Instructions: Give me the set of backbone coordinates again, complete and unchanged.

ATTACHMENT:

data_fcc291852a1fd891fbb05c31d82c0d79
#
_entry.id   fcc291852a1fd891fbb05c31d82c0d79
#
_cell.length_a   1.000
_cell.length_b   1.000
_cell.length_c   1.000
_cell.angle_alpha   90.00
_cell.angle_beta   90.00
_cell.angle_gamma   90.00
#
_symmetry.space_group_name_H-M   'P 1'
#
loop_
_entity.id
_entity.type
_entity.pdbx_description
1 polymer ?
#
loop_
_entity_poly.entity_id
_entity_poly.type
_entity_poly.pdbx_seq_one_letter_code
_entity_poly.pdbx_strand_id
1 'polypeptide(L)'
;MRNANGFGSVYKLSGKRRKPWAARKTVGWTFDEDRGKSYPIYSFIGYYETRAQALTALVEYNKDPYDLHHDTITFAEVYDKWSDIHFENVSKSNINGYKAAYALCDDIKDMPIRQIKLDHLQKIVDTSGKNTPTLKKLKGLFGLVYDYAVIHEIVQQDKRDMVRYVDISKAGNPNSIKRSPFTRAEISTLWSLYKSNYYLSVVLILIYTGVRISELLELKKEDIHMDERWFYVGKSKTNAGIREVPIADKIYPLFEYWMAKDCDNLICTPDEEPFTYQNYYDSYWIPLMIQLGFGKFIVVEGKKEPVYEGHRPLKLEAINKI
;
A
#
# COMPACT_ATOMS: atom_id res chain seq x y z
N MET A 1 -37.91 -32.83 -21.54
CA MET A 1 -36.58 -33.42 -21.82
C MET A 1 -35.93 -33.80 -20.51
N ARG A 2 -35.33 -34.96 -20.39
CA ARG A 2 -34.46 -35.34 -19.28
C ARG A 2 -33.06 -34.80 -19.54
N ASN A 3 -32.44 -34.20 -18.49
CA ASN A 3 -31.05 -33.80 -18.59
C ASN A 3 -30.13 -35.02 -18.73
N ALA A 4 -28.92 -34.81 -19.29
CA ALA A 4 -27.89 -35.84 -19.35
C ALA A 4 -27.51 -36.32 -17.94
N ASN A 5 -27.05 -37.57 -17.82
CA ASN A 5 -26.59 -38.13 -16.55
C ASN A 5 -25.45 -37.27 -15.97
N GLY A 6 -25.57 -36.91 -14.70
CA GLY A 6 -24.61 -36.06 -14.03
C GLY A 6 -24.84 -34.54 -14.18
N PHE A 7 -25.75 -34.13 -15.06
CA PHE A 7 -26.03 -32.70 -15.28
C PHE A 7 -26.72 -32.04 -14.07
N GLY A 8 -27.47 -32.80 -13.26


data_fcc291852a1fd891fbb05c31d82c0d79
#
_entry.id   fcc291852a1fd891fbb05c31d82c0d79
#
_cell.length_a   1.000
_cell.length_b   1.000
_cell.length_c   1.000
_cell.angle_alpha   90.00
_cell.angle_beta   90.00
_cell.angle_gamma   90.00
#
_symmetry.space_group_name_H-M   'P 1'
#
loop_
_entity.id
_entity.type
_entity.pdbx_description
1 polymer ?
#
loop_
_entity_poly.entity_id
_entity_poly.type
_entity_poly.pdbx_seq_one_letter_code
_entity_poly.pdbx_strand_id
1 'polypeptide(L)'
;MRNANGFGSVYKLSGKRRKPWAARKTVGWTFDEDRGKSYPIYSFIGYYETRAQALTALVEYNKDPYDLHHDTITFAEVYDKWSDIHFENVSKSNINGYKAAYALCDDIKDMPIRQIKLDHLQKIVDTSGKNTPTLKKLKGLFGLVYDYAVIHEIVQQDKRDMVRYVDISKAGNPNSIKRSPFTRAEISTLWSLYKSNYYLSVVLILIYTGVRISELLELKKEDIHMDERWFYVGKSKTNAGIREVPIADKIYPLFEYWMAKDCDNLICTPDEEPFTYQNYYDSYWIPLMIQLGFGKFIVVEGKKEPVYEGHRPLKLEAINKI
;
A
#
# COMPACT_ATOMS: atom_id res chain seq x y z
N MET A 1 -37.91 -32.83 -21.54
CA MET A 1 -36.58 -33.42 -21.82
C MET A 1 -35.93 -33.80 -20.51
N ARG A 2 -35.33 -34.96 -20.39
CA ARG A 2 -34.46 -35.34 -19.28
C ARG A 2 -33.06 -34.80 -19.54
N ASN A 3 -32.44 -34.20 -18.49
CA ASN A 3 -31.05 -33.80 -18.59
C ASN A 3 -30.13 -35.02 -18.73
N ALA A 4 -28.92 -34.81 -19.29
CA ALA A 4 -27.89 -35.84 -19.35
C ALA A 4 -27.51 -36.32 -17.94
N ASN A 5 -27.05 -37.57 -17.82
CA ASN A 5 -26.59 -38.13 -16.55
C ASN A 5 -25.45 -37.27 -15.97
N GLY A 6 -25.57 -36.91 -14.70
CA GLY A 6 -24.61 -36.06 -14.03
C GLY A 6 -24.84 -34.54 -14.18
N PHE A 7 -25.75 -34.13 -15.06
CA PHE A 7 -26.03 -32.70 -15.28
C PHE A 7 -26.72 -32.04 -14.07
N GLY A 8 -27.47 -32.80 -13.26